For the past thousand years, Radio 4’s Today programme has relied upon the best marketing there is. A single sentence that assumed the quality of a universal truth. The Today programme sets the day’s news agenda.
Does the news programme need any further marketing? One would think not. But the Today programme team has created a “viral” and distributed it on the internet “as an experiment to see how far the three-minute ad could travel”. The film reveals an amusing, self-deprecating and more accessible side to the programme team.
It has provoked debate about virals, led predictably, by the Today programme itself. The debate originated on the BBC website and has carried on across other digital media as well as radio.
Thousands of bloggers and tweeters have had their say on the film, denying it is a true viral and calling it “disturbing”, “hugely embarrassing” and, worst of all perhaps, “to viral video what Vanilla Ice was to rap”. Others argue it has worked well as a viral simply because people are now talking about it across the full range of media.
Some interesting questions regarding the definition of a viral have arisen among the navel-gazing. “Can it be classed as viral if it is trailed on the radio, TV or on outdoor posters first?” asks one marketer. If the answer is no, if that makes it an integrated campaign as opposed to a campaign that literally grows through word of mouth, then that strips the likes of Cadbury, the current king of the viral, T-Mobile and others of their viral credentials.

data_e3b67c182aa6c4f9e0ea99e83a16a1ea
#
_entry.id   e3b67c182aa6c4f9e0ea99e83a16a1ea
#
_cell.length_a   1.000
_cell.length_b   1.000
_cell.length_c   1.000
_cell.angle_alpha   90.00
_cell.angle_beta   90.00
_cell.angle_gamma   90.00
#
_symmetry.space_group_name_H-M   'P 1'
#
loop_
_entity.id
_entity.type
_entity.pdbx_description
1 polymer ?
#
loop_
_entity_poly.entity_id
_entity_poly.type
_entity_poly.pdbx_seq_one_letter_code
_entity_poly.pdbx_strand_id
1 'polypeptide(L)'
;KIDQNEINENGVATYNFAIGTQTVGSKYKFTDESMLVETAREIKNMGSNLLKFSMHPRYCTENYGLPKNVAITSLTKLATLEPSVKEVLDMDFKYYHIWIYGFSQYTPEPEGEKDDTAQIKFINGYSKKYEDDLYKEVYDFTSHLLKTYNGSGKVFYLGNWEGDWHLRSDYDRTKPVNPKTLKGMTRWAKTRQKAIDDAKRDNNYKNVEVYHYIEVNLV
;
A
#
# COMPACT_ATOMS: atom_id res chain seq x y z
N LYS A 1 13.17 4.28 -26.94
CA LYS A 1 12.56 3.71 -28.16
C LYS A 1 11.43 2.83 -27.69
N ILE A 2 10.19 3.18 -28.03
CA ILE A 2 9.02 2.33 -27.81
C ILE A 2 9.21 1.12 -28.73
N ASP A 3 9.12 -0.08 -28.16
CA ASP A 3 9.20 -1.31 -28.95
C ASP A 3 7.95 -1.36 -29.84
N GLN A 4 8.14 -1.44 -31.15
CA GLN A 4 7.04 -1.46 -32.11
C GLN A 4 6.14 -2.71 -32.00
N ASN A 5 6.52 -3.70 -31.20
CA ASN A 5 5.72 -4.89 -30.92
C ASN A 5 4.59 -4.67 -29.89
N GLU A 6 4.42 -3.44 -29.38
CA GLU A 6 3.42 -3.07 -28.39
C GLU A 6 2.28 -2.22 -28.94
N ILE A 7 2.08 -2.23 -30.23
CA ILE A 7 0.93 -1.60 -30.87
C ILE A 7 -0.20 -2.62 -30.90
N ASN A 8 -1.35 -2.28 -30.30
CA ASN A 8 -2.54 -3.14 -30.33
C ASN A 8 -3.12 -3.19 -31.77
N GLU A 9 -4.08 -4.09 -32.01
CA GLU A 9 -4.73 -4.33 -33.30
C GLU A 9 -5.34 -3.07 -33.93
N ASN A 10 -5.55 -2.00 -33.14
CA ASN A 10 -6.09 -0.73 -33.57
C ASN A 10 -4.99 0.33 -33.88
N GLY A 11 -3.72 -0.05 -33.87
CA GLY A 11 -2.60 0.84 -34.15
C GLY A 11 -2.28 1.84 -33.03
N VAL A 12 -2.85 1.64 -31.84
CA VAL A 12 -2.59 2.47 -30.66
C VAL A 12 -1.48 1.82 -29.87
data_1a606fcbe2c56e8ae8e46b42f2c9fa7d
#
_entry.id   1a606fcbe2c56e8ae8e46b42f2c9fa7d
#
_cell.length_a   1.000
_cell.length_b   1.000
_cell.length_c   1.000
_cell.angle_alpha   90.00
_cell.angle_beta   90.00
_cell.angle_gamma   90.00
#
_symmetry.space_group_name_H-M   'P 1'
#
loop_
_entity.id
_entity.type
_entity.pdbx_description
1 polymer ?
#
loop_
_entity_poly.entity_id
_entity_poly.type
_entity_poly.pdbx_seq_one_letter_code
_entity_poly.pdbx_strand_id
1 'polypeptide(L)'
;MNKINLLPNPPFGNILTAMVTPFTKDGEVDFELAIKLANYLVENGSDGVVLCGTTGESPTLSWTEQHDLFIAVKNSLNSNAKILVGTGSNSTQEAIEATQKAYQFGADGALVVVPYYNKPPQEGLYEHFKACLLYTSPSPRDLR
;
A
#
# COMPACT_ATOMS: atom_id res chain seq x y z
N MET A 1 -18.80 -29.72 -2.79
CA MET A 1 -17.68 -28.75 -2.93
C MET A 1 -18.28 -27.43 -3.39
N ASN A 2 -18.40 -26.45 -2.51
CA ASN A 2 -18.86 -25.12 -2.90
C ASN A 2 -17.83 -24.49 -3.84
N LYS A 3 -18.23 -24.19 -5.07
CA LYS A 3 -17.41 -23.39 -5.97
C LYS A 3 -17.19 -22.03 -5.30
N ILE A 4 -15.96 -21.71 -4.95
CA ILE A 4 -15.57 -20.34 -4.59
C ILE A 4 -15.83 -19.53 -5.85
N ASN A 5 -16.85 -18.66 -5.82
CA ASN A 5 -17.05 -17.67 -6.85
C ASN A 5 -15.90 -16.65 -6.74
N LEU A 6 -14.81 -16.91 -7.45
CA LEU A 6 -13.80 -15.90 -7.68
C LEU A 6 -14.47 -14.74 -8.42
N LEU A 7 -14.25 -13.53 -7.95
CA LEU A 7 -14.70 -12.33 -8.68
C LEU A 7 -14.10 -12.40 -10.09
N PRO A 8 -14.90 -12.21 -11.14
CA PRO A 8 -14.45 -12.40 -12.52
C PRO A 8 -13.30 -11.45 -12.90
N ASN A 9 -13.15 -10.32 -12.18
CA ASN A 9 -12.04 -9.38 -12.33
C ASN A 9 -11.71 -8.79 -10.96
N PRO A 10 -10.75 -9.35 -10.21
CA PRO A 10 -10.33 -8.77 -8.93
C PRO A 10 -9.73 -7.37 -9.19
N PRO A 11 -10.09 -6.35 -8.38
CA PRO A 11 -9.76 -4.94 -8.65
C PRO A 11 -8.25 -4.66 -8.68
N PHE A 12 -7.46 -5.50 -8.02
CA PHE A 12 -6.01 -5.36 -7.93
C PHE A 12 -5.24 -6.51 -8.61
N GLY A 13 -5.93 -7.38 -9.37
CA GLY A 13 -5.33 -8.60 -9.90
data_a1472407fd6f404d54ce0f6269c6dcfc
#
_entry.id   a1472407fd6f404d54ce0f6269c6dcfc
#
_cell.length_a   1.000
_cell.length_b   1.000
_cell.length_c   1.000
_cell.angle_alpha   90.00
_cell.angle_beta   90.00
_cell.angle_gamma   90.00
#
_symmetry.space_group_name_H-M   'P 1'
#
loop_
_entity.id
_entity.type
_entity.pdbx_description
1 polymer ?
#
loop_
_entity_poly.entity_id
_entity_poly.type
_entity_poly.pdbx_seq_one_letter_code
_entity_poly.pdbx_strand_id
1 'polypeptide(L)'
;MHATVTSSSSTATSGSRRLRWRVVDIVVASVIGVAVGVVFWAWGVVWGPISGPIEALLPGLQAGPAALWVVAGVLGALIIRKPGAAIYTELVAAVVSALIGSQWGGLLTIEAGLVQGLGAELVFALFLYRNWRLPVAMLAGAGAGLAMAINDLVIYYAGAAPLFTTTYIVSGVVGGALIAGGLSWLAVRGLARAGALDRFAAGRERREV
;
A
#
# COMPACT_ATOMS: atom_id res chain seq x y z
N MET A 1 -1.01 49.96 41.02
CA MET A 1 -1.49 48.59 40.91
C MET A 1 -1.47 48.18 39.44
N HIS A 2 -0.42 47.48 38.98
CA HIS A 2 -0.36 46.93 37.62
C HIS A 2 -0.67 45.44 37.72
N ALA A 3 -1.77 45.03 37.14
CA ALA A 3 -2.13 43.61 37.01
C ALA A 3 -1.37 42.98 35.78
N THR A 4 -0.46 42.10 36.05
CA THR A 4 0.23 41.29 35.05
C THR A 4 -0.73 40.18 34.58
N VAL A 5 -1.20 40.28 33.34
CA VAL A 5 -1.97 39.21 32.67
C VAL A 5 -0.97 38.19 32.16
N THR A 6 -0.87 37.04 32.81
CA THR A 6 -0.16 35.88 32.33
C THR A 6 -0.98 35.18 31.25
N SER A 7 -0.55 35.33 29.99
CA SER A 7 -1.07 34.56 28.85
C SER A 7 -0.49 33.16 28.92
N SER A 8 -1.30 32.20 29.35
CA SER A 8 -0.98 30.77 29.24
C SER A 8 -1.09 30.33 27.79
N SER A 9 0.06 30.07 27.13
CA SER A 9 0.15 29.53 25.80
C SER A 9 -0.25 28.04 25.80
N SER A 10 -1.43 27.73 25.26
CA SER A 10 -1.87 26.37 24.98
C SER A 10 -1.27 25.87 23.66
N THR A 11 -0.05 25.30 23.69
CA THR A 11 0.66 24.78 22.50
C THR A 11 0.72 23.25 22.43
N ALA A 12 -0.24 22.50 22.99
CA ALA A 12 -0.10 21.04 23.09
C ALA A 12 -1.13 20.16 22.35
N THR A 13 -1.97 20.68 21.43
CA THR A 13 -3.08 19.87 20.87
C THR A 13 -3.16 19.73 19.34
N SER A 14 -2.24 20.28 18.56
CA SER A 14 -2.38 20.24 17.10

The Cadbury Gorilla spot was launched on TV but produced hundreds of spoofs across YouTube and elsewhere. The newer Eyebrows ad certainly isn’t as instantly endearing as the soft-rock-loving primate with his own drum kit (I’m still a fan), but it already boasts more than 3 million views on YouTube. A Lily Allen spoof of the same ad broadcast on Channel 4’s The Sunday Night Project has enjoyed an audience of more than 1.3 million people online, all of them with the Cadbury brand front of mind as they laughed through one minute and 12 seconds of silliness. If these get passed on, are they not viral?Virals may have originated as internet films that were passed on with no other activity attached. Now though, integrated with other media such as PR, they create a brilliant opportunity for a genuine two-way dialogue with millions of consumers. Take Britvic’s Save Tango campaign. Dreamt up within the walls of Bartle Bogle Hegarty, it aimed to reverse the decline in sales of the fizzy drink by encouraging Britons to break free of the shackles supposedly imposed on them by “health-obsessed do-gooders”. The campaign kicked off with three ten-second teasers on YouTube, one of which aired on TV twice during I’m a Celebrity Get Me Out Of Here. Apart from the TV clips, the heart of the activity was word of mouth created through social networking sites and online films. These starred Dom Joly leading protesters – standing up against the threat of Tango disappearing from supermarket shelves – across London Bridge and through the capital. The campaign was funny and engaged people. Almost 50% of the target audience of 17- to 24-year-olds recognised the campaign according to Nielsen. Britvic says the campaign has delivered an 8% increase in value sales of the 330ml can in impulse buys and a 20% increase in distribution to impulse outlets. This week the soft drinks giant rebranded its Tango cans with the word “Thanks” – thanking the public for saving the brand – thus continuing the conversation. Used well, and with credibility, the viral is the best conversation opener marketers have in their toolbox.